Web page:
29 May 2017 | Last updated 02:31 PM


 
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Donald Trump may be facing one of the toughest tests of credibility
Rohit Chandavarkar | Tuesday, 16 May 2017 AT 09:15 PM IST
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When the British Broadcasting Corporation (BBC) did a show in their flagship series Panorama about how Donald Trump had very close relations with Russian President Vladimir Putin, there was a lot of rage in the United States. This was over six months ago. But now America’s own Washington Post has come out with some startling revelations and could be the toughest test Trump faces ever.

Donald Trump’s latest crisis is related to him disclosing highly classified information to Russia, The issue is giving voice to a question whispered privately in Washington during weeks of political turmoil: Is the President really trustworthy?  

CNN has come out with scathing reports over this issue. “This isn’t really about the power of the President. He has the power to do this,” former CIA Director Michael Hayden said on ‘CNN Tonight show’. “This is more about the person of the President and the performance,” he added.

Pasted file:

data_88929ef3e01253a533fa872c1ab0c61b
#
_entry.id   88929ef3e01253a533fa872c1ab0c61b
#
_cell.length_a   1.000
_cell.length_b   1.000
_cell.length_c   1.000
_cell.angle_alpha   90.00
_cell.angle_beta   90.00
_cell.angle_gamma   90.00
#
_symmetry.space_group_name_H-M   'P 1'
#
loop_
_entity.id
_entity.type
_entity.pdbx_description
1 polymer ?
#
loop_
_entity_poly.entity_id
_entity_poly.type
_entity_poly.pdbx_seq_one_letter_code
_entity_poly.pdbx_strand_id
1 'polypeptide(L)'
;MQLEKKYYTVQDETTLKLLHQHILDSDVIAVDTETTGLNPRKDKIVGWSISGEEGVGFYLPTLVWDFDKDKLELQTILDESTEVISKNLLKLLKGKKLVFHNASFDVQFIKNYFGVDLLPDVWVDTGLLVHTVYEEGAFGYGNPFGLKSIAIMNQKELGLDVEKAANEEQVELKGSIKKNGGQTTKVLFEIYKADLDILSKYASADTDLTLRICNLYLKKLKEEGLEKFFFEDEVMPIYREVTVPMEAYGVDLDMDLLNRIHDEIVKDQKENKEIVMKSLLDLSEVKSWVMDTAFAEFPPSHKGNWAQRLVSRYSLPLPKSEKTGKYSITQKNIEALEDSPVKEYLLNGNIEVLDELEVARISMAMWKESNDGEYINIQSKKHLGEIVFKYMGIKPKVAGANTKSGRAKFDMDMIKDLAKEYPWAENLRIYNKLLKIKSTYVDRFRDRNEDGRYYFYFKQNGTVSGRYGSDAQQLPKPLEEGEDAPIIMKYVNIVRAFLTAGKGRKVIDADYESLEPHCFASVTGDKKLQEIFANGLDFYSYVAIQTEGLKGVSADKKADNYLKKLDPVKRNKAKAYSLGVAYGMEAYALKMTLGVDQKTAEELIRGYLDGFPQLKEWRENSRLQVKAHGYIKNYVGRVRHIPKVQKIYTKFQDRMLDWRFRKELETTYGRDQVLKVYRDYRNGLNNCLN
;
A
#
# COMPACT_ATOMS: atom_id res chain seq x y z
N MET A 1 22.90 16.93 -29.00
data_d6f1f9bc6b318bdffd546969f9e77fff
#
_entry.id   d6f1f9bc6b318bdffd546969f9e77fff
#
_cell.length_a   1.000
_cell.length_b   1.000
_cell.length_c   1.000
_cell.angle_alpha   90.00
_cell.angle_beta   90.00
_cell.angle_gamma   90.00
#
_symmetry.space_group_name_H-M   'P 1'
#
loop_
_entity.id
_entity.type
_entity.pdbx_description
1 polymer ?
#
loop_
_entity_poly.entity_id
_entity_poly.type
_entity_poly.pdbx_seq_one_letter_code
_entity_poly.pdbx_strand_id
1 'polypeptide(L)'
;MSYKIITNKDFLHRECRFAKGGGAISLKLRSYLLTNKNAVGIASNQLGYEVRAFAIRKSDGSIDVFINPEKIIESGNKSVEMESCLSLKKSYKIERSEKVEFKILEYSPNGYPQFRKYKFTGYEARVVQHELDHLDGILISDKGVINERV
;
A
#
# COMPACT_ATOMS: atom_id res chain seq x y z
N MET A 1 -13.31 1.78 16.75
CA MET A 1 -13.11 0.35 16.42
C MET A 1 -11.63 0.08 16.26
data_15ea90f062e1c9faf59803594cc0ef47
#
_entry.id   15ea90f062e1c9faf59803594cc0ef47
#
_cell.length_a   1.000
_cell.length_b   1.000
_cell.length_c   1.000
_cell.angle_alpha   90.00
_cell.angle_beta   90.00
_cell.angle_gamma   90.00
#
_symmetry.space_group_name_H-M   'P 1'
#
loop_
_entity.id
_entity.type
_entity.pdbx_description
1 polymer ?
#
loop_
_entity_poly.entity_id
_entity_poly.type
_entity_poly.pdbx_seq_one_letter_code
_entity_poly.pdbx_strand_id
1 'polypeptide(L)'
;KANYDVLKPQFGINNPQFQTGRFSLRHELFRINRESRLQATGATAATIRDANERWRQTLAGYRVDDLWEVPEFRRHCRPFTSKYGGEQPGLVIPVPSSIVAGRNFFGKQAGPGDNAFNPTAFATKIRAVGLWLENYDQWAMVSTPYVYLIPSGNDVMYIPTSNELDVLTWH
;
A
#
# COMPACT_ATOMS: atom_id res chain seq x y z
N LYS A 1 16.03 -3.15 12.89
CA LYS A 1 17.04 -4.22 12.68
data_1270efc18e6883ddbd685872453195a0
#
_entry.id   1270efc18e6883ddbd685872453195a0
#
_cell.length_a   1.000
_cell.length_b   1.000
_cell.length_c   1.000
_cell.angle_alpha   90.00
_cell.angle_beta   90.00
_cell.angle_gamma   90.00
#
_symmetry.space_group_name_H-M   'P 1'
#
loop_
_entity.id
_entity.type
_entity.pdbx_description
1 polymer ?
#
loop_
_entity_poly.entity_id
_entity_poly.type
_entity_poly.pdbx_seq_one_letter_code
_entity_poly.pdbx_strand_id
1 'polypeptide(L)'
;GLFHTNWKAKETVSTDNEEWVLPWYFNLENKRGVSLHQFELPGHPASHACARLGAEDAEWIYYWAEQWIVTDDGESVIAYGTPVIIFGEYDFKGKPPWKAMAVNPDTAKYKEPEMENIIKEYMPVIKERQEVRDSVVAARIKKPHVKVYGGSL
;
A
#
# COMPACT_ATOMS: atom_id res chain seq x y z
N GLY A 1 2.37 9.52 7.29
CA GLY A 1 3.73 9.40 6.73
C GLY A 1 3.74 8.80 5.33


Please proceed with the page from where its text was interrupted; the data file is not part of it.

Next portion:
The problem is after every couple of weeks Trump seems to be facing some very hard questions which raise questions about his credibility and even capability.

The new storm engulfing an already beleaguered White House is so potentially damaging because it stretches far beyond the simple personal standing and reputation of the President.  

Alan Dershowitz, Professor Emeritus at Harvard University, said Trump is safe from criminal prosecution or impeachment because a President has the power to declassify intelligence.  But he offered a stunning assessment of the gravity of the situation.

“This is the most serious charge ever made against a sitting president of the United States. Let’s not underestimate it,” he told CNN’s Erin Burnett.  

But Trump hit back on Tuesday, implicitly dismissing arguments about his competence by arguing that he had made a strategic decision to share intelligence with his Oval Office guests.

“As President I wanted to share with Russia (at an openly scheduled W.H. meeting) which I have the absolute right to do, facts pertaining to terrorism and airline flight safety. Humanitarian reasons, plus I want Russia to greatly step up their fight against ISIS & terrorism,” Trump wrote on Twitter.  

The White House just a day earlier blasted the reports as ‘false’. National Security Adviser HR McMaster said that Trump did not compromise any sources and methods.

But while the identity of the country that provided the US with the information is not publicly known, it is unlikely to be too hard for the Russians, with their highly sophisticated intelligence agencies, to work out where it came from. That leaves open the possibility that vital intelligence, key to protecting American lives, may not be available to US clandestine services in future.
The White House sounds very firm as it denies all the reports appearing in media but those levelling allegations too sound convinced about the evidence they have and that is causing a lot of damage to the office of the president.
 
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